Finals week is almost over! Congratulations on making it through another semester (students and professors!).

Enjoy your much-deserved break, but don’t let your brain atrophy and résumé stagnate. Cruising Tumblr and Facebook can only get you so far – there are plenty of ways to improve your research skills and stimulate your critical thinking skills while browsing online. Here are a few of our favorites:

1. Lynda.com

lynda

Access this learning website through your myAU portal, under the “Technology” tab. AU has paid the subscription for this fee-based service, so it’s completely free to members of the AU community. You can access thousands of videos covering hundreds of software programs. The videos are professional quality and take you step-by-step through either basic or advanced procedures in programs from Picasa to Python. By the time you complete a course, you’ll have a new resume bullet.

2. MIT OpenCourseWare

MIT

From the project’s own description: “The idea is simple: to publish all of our course materials online and make them widely available to everyone.” – Dick K.P. Yue, Professor, MIT School of Engineering. You can access the full course materials that MIT students pay big buck to take, totally free. Most classes include video lectures, syllabus, reading list, and lecture notes. Either fill in a gap in your knowledge or just pursue curiosity.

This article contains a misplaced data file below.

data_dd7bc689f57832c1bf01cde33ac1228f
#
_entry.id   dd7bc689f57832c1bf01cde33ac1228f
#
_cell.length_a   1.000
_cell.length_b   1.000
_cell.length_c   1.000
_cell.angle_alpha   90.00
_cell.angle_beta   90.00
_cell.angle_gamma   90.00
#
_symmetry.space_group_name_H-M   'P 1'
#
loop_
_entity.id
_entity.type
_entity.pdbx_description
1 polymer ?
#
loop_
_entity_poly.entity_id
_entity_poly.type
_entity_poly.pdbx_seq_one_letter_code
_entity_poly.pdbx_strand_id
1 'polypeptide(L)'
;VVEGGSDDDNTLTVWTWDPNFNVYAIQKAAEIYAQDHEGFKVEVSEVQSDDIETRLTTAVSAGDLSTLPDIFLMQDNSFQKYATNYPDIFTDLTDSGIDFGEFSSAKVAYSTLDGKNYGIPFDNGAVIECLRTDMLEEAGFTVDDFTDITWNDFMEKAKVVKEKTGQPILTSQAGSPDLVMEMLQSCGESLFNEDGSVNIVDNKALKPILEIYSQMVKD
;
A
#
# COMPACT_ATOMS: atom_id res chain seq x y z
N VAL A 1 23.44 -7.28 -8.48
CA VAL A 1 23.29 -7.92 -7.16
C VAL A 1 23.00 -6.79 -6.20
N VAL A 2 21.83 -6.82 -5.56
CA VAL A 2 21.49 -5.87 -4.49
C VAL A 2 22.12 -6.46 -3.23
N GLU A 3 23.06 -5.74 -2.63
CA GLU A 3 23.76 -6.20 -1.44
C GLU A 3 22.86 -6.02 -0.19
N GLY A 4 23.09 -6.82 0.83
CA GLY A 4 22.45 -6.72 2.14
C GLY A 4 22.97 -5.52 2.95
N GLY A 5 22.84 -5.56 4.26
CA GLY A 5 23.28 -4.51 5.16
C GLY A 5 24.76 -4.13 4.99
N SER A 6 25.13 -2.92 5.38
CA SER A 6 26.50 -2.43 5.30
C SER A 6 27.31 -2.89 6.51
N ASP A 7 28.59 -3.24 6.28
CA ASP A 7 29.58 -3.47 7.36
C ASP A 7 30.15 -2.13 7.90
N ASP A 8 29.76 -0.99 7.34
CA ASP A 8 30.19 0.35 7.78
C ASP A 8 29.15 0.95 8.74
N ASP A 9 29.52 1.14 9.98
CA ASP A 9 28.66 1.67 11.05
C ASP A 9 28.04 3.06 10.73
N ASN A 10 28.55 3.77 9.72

3. TED 

TED

Many of you will have already heard of this site, for good reason. The “Technology, Entertainment, Design” series of conferences invites well-known and dynamic researchers to “give the presentation of their lifetimes”. The result is often a 20-minute mind-blowing video. It’s hard to go wrong picking a TED talk. There’s also a new portion of the site called TED-Ed, which are mini-lessons prepared by educators and animated by professional animators, complete with quizzes and further resources. It’s a great way to learn without feeling like you’re learning.

4. Information is Beautiful

info

This is David McCandless’s website, filled with great examples of creative ways to display data. In our world of academic research, we see far too many ineffective and boring graphs and charts. One way to make your paper stand out is with an eye-catching and intuitive data visualization. In addition to “Information is Beautiful,” check out these tutorials from UC Berkeley’s journalism school to learn more about creating unique and effective designs.

Have a great Winter Break, and stay posted for information about CTRL’s workshops and research seminars for Spring 2013

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